What we can do: It is for the sake of this saving love that He has ordered the whole life and teaching of the Church, and those who want to share it must be willing to take up all kinds of acts of mercy, penance, suffering, sacrifices, hardships, failures and rejection. Any love ignorant of such things is not worthy of our Crucified God or our neighbor. To suffer this knowledge is a great gift – it is to know the truth on which freedom and charity are found.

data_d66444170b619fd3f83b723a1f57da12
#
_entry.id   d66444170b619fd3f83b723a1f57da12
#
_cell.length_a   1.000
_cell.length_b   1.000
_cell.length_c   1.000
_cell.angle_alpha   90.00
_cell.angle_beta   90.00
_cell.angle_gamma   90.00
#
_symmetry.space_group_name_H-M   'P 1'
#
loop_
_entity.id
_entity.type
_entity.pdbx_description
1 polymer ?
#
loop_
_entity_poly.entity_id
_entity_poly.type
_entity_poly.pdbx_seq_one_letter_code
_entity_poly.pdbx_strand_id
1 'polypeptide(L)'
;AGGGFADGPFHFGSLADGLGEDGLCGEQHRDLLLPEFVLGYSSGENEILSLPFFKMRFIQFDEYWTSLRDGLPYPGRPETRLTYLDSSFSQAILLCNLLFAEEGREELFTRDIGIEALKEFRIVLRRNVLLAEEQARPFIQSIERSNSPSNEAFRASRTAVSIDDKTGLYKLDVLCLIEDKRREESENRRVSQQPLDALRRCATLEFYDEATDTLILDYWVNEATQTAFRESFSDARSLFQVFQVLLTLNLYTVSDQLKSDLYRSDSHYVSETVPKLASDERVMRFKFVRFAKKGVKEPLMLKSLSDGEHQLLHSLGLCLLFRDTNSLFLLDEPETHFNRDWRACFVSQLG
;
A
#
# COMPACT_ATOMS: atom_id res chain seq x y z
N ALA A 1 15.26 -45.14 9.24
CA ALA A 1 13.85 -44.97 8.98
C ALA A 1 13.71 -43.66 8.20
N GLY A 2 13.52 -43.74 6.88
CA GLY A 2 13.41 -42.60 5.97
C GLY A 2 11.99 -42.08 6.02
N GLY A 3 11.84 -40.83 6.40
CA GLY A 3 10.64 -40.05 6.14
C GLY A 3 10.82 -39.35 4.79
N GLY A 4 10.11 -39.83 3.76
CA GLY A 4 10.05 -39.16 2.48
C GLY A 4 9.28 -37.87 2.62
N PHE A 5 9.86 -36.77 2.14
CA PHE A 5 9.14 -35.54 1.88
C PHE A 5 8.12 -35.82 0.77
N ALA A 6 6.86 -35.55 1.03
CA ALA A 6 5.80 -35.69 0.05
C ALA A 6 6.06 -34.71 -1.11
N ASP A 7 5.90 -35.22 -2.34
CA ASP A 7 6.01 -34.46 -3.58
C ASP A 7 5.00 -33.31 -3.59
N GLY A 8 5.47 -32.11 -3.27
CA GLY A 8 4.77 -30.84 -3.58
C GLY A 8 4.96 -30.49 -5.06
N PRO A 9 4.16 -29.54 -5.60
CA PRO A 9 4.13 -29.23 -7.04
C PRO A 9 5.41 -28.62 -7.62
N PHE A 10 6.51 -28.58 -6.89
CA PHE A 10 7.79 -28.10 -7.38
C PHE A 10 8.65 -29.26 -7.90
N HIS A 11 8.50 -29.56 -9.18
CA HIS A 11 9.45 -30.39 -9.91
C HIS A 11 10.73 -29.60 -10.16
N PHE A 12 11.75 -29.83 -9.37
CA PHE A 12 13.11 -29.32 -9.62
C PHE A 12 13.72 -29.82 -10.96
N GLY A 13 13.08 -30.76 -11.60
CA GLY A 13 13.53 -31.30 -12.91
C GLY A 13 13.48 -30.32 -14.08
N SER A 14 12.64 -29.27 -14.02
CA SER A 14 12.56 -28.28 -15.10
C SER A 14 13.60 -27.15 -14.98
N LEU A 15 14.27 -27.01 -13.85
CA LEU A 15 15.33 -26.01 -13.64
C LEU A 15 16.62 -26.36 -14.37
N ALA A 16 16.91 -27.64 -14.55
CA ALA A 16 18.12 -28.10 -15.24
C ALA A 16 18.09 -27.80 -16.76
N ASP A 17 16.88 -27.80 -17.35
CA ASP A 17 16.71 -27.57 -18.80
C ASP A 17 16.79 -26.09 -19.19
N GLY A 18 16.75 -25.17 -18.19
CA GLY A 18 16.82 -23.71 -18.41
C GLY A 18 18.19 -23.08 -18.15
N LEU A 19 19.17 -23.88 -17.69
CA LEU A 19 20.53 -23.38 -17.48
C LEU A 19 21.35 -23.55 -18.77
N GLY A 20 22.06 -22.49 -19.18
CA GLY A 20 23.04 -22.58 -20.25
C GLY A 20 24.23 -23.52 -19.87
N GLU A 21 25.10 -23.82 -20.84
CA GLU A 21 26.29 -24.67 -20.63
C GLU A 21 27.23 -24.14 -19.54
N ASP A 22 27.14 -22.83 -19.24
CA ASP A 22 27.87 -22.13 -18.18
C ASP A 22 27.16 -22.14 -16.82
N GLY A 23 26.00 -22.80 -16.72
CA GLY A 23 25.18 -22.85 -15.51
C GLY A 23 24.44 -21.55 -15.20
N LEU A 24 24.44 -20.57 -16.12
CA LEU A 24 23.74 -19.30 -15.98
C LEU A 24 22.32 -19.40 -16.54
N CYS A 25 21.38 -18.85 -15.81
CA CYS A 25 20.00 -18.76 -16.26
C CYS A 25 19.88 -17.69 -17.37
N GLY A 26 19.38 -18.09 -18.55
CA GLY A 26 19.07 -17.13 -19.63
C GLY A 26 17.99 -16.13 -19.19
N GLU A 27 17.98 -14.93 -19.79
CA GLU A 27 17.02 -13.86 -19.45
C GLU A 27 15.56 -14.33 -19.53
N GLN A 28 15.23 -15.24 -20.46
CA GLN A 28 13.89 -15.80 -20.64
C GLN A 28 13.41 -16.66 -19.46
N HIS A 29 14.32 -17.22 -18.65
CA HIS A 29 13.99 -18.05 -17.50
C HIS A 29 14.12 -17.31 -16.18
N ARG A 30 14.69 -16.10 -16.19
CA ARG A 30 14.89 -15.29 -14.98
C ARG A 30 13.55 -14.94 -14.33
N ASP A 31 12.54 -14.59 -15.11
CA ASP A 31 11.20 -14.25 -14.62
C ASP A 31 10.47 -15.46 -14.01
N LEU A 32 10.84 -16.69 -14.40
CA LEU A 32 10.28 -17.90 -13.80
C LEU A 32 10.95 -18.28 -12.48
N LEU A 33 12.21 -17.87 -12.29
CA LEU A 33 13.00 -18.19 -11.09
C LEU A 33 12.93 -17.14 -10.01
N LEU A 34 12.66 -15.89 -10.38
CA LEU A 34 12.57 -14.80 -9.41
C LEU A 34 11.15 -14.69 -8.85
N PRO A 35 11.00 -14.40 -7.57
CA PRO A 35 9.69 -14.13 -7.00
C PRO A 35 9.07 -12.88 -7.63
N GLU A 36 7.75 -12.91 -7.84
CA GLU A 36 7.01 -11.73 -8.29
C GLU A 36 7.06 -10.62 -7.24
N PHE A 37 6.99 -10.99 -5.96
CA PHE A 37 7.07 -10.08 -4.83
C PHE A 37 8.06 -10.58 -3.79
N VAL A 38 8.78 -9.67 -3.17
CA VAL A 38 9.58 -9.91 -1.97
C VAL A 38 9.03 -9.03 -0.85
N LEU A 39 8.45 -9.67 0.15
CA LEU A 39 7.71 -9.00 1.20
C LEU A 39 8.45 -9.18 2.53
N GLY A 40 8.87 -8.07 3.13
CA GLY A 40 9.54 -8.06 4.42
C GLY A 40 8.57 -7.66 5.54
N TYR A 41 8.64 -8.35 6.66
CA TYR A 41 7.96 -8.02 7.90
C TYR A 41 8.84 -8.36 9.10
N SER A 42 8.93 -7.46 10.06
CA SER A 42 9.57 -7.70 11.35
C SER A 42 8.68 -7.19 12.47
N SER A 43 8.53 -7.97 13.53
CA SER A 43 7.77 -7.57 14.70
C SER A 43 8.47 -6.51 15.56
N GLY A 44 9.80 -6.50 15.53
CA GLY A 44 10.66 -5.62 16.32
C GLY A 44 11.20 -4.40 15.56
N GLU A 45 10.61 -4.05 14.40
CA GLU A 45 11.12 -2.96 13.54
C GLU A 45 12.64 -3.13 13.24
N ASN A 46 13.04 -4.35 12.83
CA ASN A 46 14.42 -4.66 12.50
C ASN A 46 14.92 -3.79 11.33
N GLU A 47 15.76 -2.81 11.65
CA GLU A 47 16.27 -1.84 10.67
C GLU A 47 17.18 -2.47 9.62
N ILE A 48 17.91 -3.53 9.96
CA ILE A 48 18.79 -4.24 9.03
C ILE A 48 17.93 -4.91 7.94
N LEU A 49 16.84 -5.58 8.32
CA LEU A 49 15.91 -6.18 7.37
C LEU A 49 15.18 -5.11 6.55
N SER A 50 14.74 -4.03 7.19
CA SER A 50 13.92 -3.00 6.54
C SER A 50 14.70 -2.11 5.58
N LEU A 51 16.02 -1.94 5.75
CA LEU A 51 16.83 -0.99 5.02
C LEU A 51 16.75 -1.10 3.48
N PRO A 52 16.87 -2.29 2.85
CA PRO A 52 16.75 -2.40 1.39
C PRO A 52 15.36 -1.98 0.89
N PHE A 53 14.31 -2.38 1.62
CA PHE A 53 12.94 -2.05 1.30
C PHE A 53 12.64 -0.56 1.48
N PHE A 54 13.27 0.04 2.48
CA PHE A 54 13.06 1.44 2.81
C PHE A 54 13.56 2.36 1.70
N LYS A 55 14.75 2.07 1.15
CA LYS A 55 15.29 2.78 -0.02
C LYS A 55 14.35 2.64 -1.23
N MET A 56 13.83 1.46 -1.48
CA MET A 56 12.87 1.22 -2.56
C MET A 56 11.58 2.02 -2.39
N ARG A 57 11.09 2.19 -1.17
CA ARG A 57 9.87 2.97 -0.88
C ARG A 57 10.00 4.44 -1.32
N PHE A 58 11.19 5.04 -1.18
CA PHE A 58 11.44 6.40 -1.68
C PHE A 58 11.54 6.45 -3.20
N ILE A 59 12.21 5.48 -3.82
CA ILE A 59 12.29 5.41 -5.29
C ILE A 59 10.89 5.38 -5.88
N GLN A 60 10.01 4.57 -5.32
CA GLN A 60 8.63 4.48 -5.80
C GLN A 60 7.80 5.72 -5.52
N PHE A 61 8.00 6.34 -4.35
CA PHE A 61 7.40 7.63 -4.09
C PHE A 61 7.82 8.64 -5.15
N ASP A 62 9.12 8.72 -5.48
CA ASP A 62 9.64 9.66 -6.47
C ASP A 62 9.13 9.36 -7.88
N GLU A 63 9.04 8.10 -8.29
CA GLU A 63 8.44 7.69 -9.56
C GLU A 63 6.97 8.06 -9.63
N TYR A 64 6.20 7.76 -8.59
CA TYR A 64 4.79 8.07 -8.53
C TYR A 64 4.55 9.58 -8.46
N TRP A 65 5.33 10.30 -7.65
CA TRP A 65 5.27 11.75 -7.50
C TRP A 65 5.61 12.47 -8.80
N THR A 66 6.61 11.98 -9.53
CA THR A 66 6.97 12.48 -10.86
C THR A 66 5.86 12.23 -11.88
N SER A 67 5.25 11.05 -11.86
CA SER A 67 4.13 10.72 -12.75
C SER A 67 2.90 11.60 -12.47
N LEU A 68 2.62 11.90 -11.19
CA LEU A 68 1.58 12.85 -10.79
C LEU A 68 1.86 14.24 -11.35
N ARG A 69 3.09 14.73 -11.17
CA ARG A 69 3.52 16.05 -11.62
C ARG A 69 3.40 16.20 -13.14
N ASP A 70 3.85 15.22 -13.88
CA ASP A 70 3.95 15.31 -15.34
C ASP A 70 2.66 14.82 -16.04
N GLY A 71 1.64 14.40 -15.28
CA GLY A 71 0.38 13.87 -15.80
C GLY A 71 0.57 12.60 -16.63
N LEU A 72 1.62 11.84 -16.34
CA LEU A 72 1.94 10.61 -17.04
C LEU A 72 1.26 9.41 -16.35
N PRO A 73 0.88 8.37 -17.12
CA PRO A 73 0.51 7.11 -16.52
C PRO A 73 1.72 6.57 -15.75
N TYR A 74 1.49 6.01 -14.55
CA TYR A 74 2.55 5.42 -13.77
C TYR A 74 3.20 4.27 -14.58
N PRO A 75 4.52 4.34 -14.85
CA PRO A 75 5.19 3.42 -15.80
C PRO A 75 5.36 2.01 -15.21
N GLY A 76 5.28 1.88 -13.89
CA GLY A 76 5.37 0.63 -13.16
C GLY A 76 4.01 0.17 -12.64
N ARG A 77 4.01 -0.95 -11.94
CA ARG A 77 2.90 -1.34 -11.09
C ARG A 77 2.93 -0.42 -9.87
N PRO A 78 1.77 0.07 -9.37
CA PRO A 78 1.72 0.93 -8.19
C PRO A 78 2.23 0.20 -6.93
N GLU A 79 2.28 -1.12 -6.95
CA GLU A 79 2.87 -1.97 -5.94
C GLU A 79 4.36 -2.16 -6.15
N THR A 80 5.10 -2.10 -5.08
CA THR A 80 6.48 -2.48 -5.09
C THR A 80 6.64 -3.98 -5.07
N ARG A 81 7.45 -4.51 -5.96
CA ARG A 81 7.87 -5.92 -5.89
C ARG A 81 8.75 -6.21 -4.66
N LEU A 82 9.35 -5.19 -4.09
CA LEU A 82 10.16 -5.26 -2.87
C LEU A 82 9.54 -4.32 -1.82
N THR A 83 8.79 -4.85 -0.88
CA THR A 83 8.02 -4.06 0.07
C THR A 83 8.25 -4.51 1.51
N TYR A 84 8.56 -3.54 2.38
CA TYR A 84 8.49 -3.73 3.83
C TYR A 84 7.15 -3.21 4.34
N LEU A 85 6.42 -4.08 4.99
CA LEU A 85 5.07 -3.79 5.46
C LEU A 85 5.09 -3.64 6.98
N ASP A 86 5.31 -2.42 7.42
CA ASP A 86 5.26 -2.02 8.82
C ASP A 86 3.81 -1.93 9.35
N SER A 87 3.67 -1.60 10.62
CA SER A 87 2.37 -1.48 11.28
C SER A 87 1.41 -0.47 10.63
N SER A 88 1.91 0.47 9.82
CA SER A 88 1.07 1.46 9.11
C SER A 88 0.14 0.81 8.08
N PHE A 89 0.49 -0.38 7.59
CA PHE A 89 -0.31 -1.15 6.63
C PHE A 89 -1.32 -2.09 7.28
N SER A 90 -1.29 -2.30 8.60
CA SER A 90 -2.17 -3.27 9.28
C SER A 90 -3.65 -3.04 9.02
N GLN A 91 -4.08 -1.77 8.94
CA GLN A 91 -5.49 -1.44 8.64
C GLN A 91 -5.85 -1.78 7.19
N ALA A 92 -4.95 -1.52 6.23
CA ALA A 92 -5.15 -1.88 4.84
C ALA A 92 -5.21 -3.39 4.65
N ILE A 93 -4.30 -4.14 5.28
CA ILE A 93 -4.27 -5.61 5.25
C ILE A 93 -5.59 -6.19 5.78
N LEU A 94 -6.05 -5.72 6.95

Christ’s prayer of unity is realized in my own life and in the lives of those entrusted to me only to the degree that I humbly repent of my own wickedness towards my brothers and sisters and beg the Lord for his mercy. If we consider the prayer of Christ for unity and the mission of the Holy Spirit to convince us of our sin, we begin to see that true unity with one another can only come through personal conversion, a turning away from sin and a turning to the mercy of God. Only as we humbly attend to the Holy Spirit and allow Him to convict us concerning sin are we able to enter into the fulfillment of Christ’s prayer in our own lives. It is by personal conversion alone that the dream of the Bridegroom is to be realized and, at the same time, the more I submit my life to Christ and offer myself as an offering of love for His sake, the more His prayer becomes my own.